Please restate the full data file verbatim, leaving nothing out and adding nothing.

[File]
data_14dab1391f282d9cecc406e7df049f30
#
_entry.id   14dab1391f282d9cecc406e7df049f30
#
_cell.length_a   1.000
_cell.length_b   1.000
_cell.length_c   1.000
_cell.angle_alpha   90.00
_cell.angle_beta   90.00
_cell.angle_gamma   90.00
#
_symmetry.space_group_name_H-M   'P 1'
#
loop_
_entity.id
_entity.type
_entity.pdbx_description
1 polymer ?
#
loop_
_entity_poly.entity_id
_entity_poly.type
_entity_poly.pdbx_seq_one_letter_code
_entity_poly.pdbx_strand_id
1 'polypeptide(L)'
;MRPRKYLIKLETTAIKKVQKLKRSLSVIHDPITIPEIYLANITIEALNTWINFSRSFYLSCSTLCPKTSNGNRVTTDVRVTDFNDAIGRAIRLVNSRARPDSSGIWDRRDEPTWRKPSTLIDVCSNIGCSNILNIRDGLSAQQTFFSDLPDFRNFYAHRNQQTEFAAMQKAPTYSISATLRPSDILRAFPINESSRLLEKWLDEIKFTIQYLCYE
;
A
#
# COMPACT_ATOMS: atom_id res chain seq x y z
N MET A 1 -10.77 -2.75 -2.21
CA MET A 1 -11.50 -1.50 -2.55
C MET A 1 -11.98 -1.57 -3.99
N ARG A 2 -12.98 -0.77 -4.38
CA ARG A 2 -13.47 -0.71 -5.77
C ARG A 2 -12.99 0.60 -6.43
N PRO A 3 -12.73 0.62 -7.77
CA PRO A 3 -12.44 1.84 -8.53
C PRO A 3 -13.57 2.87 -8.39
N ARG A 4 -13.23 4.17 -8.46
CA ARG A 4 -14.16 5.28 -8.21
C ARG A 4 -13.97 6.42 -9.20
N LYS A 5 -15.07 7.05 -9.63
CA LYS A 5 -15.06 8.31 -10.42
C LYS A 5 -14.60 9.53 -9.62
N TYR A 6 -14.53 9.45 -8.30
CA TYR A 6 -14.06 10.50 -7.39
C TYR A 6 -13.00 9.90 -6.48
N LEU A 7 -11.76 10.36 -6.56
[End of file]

data_14dab1391f282d9cecc406e7df049f30
#
_entry.id   14dab1391f282d9cecc406e7df049f30
#
_cell.length_a   1.000
_cell.length_b   1.000
_cell.length_c   1.000
_cell.angle_alpha   90.00
_cell.angle_beta   90.00
_cell.angle_gamma   90.00
#
_symmetry.space_group_name_H-M   'P 1'
#
loop_
_entity.id
_entity.type
_entity.pdbx_description
1 polymer ?
#
loop_
_entity_poly.entity_id
_entity_poly.type
_entity_poly.pdbx_seq_one_letter_code
_entity_poly.pdbx_strand_id
1 'polypeptide(L)'
;MRPRKYLIKLETTAIKKVQKLKRSLSVIHDPITIPEIYLANITIEALNTWINFSRSFYLSCSTLCPKTSNGNRVTTDVRVTDFNDAIGRAIRLVNSRARPDSSGIWDRRDEPTWRKPSTLIDVCSNIGCSNILNIRDGLSAQQTFFSDLPDFRNFYAHRNQQTEFAAMQKAPTYSISATLRPSDILRAFPINESSRLLEKWLDEIKFTIQYLCYE
;
A
#
# COMPACT_ATOMS: atom_id res chain seq x y z
N MET A 1 -10.77 -2.75 -2.21
CA MET A 1 -11.50 -1.50 -2.55
C MET A 1 -11.98 -1.57 -3.99
N ARG A 2 -12.98 -0.77 -4.38
CA ARG A 2 -13.47 -0.71 -5.77
C ARG A 2 -12.99 0.60 -6.43
N PRO A 3 -12.73 0.62 -7.77
CA PRO A 3 -12.44 1.84 -8.53
C PRO A 3 -13.57 2.87 -8.39
N ARG A 4 -13.23 4.17 -8.46
CA ARG A 4 -14.16 5.28 -8.21
C ARG A 4 -13.97 6.42 -9.20
N LYS A 5 -15.07 7.05 -9.63
CA LYS A 5 -15.06 8.31 -10.42
C LYS A 5 -14.60 9.53 -9.62
N TYR A 6 -14.53 9.45 -8.30
CA TYR A 6 -14.06 10.50 -7.39
C TYR A 6 -13.00 9.90 -6.48
N LEU A 7 -11.76 10.36 -6.56